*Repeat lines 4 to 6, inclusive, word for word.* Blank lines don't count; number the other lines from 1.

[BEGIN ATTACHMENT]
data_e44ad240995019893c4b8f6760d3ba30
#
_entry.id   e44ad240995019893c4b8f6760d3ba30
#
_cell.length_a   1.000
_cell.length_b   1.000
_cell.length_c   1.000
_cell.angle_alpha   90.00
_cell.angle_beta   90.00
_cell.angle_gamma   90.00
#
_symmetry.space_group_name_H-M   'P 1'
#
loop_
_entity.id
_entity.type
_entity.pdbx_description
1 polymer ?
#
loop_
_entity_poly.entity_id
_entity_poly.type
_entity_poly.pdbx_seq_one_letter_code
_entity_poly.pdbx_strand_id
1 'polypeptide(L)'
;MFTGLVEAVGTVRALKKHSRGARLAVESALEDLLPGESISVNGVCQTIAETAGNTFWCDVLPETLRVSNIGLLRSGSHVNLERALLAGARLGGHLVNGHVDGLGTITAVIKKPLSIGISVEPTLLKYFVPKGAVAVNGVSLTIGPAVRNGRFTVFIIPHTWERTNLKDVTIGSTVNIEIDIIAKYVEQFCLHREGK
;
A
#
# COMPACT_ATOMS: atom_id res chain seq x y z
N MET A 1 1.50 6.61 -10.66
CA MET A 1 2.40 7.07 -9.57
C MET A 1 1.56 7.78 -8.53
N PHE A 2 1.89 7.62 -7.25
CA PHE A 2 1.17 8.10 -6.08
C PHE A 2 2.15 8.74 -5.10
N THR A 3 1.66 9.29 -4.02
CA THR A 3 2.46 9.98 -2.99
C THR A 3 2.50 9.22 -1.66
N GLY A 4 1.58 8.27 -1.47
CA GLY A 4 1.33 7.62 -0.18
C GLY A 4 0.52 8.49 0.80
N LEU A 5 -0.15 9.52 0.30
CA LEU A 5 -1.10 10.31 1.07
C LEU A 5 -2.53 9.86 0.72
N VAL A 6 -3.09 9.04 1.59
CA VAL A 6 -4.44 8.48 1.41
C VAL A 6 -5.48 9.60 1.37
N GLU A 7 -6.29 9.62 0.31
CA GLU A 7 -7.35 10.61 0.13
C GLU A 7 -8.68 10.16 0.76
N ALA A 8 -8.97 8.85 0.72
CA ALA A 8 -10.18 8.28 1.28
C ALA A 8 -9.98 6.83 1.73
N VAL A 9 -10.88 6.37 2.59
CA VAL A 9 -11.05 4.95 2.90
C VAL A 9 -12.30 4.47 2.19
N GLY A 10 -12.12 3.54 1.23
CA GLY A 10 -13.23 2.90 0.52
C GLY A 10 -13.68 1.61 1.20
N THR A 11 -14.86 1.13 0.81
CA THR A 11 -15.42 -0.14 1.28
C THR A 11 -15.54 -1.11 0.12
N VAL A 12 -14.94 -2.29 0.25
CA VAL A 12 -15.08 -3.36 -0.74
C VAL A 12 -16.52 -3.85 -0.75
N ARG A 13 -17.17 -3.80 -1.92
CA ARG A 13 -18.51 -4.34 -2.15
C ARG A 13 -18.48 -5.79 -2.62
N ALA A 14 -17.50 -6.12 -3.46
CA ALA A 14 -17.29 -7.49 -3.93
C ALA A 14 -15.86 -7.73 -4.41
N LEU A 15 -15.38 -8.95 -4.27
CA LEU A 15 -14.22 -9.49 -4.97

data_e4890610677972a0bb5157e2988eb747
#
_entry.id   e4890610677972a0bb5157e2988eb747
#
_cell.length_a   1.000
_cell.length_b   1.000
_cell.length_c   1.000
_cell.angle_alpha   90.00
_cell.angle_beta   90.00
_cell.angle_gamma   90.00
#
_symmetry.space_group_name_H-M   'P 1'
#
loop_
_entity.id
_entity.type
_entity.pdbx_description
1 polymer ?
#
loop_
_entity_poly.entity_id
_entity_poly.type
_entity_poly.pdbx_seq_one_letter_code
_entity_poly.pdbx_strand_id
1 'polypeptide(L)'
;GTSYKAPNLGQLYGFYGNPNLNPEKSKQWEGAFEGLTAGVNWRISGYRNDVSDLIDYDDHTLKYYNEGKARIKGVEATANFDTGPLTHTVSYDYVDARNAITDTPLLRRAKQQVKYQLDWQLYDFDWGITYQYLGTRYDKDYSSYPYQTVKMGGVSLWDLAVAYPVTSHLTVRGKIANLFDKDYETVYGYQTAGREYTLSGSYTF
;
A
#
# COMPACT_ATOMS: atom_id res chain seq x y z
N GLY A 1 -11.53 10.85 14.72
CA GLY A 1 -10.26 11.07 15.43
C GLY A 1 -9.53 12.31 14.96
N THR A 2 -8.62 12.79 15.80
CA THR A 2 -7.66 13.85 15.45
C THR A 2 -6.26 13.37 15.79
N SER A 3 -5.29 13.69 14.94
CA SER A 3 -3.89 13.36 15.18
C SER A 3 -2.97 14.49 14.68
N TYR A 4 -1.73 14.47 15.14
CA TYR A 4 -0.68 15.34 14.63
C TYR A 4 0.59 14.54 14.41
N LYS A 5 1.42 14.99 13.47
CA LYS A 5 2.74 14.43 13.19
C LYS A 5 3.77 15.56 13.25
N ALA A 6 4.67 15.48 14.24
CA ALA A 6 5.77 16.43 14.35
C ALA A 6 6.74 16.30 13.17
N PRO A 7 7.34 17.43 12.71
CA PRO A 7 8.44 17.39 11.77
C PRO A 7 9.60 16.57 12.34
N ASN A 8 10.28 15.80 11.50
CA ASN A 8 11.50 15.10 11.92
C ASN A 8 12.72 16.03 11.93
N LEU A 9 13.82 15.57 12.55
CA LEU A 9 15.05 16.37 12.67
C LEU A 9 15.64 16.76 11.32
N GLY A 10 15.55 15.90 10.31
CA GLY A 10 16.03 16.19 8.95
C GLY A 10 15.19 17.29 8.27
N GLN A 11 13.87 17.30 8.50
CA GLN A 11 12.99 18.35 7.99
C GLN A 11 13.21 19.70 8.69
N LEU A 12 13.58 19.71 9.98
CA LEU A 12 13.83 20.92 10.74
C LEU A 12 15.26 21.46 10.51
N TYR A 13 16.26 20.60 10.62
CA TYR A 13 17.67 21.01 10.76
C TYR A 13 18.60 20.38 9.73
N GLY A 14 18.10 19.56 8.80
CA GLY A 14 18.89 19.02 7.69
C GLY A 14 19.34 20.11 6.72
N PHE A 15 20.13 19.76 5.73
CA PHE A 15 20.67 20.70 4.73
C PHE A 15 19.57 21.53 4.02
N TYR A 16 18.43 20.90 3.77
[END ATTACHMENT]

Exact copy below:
#
_cell.length_a   1.000
_cell.length_b   1.000